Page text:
The benefit of the channels 23 a and 23 b may be understood in more detail by considering the workings of a conventional thermal interface material, which is depicted in FIGS. 4 and 5. FIG. 4 is a plan view of a conventional thermal interface material 48 that is a continuous layer, that is, without one or more channels. Like the embodiment depicted in FIG. 3, the conventional interface material 48 is depicted in a state just after the beginning of a reflow process in which the outer edge portion 50 of the thermal interface material 48 has begun to solidify. Two exemplary flux remnants 52 a and 52 b are depicted as shown in FIG. 4 and also FIG. 5, which is a sectional view taken at section 4-4. During the reflow process, the constituents 54 from the flux remnants 52 a and 52 b are blocked from leaving the thermal interface material 48 by the solidified crust 50 forming at the edges 56 a and 56 b of the thermal interface material 48. Without an outlet, the flux remnants 52 a and 52 b will possibly lead to the formation of voids in the thermal interface material 48 and attendant hot spots.

An exemplary process flow in accordance with the present invention for attaching the lid 20 to the substrate 14 will now be described in conjunction with FIGS. 1, 2 and 3. Following the mounting of the integrated circuit 12 and the fabrication of the backside metal stack 28, the adhesive film 18 is applied to the substrate 14 in step 60. One example of a suitable adhesive 18 is silicone-based thixotropic adhesive, which provides a compliant bond.

At step 65, a film of flux is applied to the integrated circuit 12. The purpose of the flux is to facilitate an ultimate metallurgical bonding between the later-applied indium thermal interface material and the backside metallization stack 28. A rosin-based flux is advantageously used as the flux material. In an exemplary embodiment, the flux may consist of about 20 to 50% by weight rosin mixed with isopropyl alcohol. A jet spray or other suitable application technique may be used to apply the flux.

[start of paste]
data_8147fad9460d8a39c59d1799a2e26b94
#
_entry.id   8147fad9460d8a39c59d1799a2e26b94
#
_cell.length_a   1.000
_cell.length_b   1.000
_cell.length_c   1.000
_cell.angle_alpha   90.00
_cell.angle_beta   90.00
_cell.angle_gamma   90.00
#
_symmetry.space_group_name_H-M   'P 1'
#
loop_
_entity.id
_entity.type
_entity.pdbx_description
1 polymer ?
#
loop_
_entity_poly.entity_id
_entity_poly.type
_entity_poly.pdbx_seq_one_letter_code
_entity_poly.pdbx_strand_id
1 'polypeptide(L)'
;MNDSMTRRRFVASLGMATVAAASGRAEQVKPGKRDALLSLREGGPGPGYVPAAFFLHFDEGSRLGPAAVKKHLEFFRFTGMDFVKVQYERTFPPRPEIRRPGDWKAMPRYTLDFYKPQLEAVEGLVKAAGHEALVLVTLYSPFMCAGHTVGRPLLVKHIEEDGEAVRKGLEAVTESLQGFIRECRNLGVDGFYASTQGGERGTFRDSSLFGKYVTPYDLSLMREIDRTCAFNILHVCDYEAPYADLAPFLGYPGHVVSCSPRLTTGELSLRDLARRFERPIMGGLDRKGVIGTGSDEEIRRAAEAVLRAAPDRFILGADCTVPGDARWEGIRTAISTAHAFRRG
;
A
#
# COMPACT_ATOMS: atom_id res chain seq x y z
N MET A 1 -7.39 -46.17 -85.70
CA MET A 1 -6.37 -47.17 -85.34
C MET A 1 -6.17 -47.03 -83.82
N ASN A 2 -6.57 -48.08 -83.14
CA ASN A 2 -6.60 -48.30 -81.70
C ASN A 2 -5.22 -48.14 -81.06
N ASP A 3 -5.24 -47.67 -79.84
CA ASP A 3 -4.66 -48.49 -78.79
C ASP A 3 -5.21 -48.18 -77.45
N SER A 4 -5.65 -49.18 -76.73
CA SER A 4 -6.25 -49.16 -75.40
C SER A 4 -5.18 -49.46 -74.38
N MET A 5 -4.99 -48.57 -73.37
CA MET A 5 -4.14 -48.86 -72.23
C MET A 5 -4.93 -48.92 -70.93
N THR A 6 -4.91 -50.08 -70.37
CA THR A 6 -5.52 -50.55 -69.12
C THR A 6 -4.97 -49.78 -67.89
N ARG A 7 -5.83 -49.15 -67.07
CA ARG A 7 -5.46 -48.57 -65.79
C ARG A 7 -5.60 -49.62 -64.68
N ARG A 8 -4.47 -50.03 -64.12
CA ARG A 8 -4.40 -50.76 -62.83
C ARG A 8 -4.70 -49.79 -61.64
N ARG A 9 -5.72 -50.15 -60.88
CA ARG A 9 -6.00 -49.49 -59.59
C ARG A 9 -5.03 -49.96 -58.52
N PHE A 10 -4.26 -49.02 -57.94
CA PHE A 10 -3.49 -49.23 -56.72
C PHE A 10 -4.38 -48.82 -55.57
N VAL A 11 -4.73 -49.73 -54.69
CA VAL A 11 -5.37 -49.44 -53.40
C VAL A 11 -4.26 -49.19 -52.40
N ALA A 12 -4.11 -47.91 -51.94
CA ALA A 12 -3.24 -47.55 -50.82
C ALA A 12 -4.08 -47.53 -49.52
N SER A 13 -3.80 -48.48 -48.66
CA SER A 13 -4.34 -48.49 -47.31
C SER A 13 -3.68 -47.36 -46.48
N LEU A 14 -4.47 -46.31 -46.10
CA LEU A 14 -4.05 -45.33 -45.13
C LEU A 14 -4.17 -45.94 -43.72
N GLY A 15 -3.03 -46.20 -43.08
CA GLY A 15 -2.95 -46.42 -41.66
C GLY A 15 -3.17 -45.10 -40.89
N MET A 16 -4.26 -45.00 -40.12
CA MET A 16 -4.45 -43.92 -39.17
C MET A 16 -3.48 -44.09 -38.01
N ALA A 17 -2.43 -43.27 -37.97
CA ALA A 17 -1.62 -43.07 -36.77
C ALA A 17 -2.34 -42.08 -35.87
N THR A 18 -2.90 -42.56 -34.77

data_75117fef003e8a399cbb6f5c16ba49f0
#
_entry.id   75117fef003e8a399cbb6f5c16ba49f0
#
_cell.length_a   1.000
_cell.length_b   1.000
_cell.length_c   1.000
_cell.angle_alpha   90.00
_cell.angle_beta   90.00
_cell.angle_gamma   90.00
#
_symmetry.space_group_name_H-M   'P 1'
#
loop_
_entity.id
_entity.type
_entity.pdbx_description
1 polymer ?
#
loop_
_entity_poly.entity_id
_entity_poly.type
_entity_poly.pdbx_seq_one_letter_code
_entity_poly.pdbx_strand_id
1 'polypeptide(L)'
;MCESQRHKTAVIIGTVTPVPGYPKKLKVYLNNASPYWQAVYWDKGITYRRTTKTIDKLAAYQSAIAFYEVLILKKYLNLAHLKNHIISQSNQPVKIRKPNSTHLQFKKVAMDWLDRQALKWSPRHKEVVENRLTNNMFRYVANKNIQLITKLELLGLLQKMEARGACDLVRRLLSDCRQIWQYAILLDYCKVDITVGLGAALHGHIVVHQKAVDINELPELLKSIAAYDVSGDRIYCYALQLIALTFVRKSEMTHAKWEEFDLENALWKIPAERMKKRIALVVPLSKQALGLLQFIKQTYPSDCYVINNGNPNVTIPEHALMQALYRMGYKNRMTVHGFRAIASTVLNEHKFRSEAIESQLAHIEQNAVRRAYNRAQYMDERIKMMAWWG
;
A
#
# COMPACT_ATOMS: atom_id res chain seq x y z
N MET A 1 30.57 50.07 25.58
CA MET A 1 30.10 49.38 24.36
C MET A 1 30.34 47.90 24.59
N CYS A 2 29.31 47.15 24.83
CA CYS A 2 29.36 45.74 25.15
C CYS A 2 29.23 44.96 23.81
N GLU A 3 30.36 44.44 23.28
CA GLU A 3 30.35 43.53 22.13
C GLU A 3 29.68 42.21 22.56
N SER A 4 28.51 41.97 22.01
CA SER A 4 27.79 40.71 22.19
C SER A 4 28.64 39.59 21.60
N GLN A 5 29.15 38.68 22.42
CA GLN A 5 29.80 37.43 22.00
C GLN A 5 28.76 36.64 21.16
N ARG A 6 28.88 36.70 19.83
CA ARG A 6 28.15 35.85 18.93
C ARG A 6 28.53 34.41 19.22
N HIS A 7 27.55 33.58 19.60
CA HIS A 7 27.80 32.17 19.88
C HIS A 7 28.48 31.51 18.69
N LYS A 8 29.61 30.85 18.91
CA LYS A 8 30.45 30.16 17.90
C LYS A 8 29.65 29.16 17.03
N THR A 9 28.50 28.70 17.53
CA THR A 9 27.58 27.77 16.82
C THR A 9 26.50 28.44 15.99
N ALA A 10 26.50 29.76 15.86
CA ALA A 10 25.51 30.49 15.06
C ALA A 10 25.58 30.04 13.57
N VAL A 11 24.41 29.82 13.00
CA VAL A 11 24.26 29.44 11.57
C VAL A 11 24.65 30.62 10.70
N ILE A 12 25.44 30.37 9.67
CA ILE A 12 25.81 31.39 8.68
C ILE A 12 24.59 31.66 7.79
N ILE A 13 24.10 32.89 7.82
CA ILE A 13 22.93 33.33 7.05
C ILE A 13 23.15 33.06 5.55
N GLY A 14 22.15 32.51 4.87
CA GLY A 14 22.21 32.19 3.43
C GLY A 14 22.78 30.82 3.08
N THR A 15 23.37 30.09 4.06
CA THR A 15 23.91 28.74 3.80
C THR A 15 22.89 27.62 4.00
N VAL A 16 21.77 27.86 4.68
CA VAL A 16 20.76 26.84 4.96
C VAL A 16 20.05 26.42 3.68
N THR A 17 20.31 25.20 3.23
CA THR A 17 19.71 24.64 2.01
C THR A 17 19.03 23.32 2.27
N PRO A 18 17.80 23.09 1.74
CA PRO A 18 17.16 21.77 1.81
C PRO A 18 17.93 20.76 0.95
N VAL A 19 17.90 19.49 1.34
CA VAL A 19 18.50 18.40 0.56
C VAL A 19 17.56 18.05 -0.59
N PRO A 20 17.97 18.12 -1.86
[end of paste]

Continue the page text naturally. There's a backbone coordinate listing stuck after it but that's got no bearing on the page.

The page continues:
At step 70, the indium thermal interface material 22 is applied to the integrated circuit 12. This may be done in at least two ways. In this illustrative embodiment, a preformed film of indium with roughly the same footprint as the integrated circuit is applied to the backside metallization 28. An alternative to be discussed below, involves securing the thermal interface material to the lid and then bringing the lid into contact with the integrated circuit 12. The preformed indium thermal interface material 22 may be supplied in a variety of forms. In an exemplary embodiment, preformed pieces of indium may be supplied on a tape that is positioned on a reel. The tape is advanced and individual preformed pieces or sheets of indium are removed from the tape and placed on the integrated circuit 12. The movement of the indium preforms may be by hand, an automated pick and place mechanism or other type of mechanism. The ultimate uniformity in terms of thickness and material distribution of the indium thermal interface material 22 is a function of the degree of tilt of the lid 20 with respect to the substrate 14. It is desirable for the degree of tilt to be as small as possible. The indium thermal interface material 22 will require a reflow process to establish the desired metallurgical bonding with the lid 20 and the integrated circuit 12. It is desired that the reflow process not adversely impact the tilt characteristics of the lid 20. Accordingly, it is preferable to perform a precure process on the adhesive 18. The goal of the precure process is to partially harden the adhesive 18 before the indium thermal interface material 22 undergoes a reflow. In this way, the reflow process will not cause substantial movement either laterally or vertically of the adhesive film and thus the overlying lid 20 during the indium reflow process.